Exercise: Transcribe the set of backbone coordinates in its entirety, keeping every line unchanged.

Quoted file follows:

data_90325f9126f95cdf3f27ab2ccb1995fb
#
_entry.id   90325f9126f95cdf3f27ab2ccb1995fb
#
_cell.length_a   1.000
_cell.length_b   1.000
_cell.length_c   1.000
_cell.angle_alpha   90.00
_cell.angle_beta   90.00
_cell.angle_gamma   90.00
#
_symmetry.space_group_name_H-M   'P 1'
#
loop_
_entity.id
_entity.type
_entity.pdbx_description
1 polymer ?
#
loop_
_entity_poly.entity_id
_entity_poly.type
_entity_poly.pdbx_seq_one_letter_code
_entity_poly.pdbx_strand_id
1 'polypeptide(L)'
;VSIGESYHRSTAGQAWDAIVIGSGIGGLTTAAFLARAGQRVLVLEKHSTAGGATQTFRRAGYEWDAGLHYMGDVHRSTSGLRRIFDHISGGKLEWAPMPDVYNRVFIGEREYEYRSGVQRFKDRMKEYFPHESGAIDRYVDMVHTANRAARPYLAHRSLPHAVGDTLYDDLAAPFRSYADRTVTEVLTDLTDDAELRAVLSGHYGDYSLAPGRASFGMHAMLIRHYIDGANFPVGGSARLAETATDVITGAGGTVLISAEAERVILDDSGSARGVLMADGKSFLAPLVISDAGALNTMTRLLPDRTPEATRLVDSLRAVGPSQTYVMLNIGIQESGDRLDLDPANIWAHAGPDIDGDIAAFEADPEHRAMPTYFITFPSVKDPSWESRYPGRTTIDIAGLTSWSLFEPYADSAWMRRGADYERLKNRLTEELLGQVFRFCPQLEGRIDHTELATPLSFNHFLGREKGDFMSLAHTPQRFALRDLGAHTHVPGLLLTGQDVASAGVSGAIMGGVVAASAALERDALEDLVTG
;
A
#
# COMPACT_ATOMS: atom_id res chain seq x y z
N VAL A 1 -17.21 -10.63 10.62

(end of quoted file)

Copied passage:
data_90325f9126f95cdf3f27ab2ccb1995fb
#
_entry.id   90325f9126f95cdf3f27ab2ccb1995fb
#
_cell.length_a   1.000
_cell.length_b   1.000
_cell.length_c   1.000
_cell.angle_alpha   90.00
_cell.angle_beta   90.00
_cell.angle_gamma   90.00
#
_symmetry.space_group_name_H-M   'P 1'
#
loop_
_entity.id
_entity.type
_entity.pdbx_description
1 polymer ?
#
loop_
_entity_poly.entity_id
_entity_poly.type
_entity_poly.pdbx_seq_one_letter_code
_entity_poly.pdbx_strand_id
1 'polypeptide(L)'
;VSIGESYHRSTAGQAWDAIVIGSGIGGLTTAAFLARAGQRVLVLEKHSTAGGATQTFRRAGYEWDAGLHYMGDVHRSTSGLRRIFDHISGGKLEWAPMPDVYNRVFIGEREYEYRSGVQRFKDRMKEYFPHESGAIDRYVDMVHTANRAARPYLAHRSLPHAVGDTLYDDLAAPFRSYADRTVTEVLTDLTDDAELRAVLSGHYGDYSLAPGRASFGMHAMLIRHYIDGANFPVGGSARLAETATDVITGAGGTVLISAEAERVILDDSGSARGVLMADGKSFLAPLVISDAGALNTMTRLLPDRTPEATRLVDSLRAVGPSQTYVMLNIGIQESGDRLDLDPANIWAHAGPDIDGDIAAFEADPEHRAMPTYFITFPSVKDPSWESRYPGRTTIDIAGLTSWSLFEPYADSAWMRRGADYERLKNRLTEELLGQVFRFCPQLEGRIDHTELATPLSFNHFLGREKGDFMSLAHTPQRFALRDLGAHTHVPGLLLTGQDVASAGVSGAIMGGVVAASAALERDALEDLVTG
;
A
#
# COMPACT_ATOMS: atom_id res chain seq x y z
N VAL A 1 -17.21 -10.63 10.62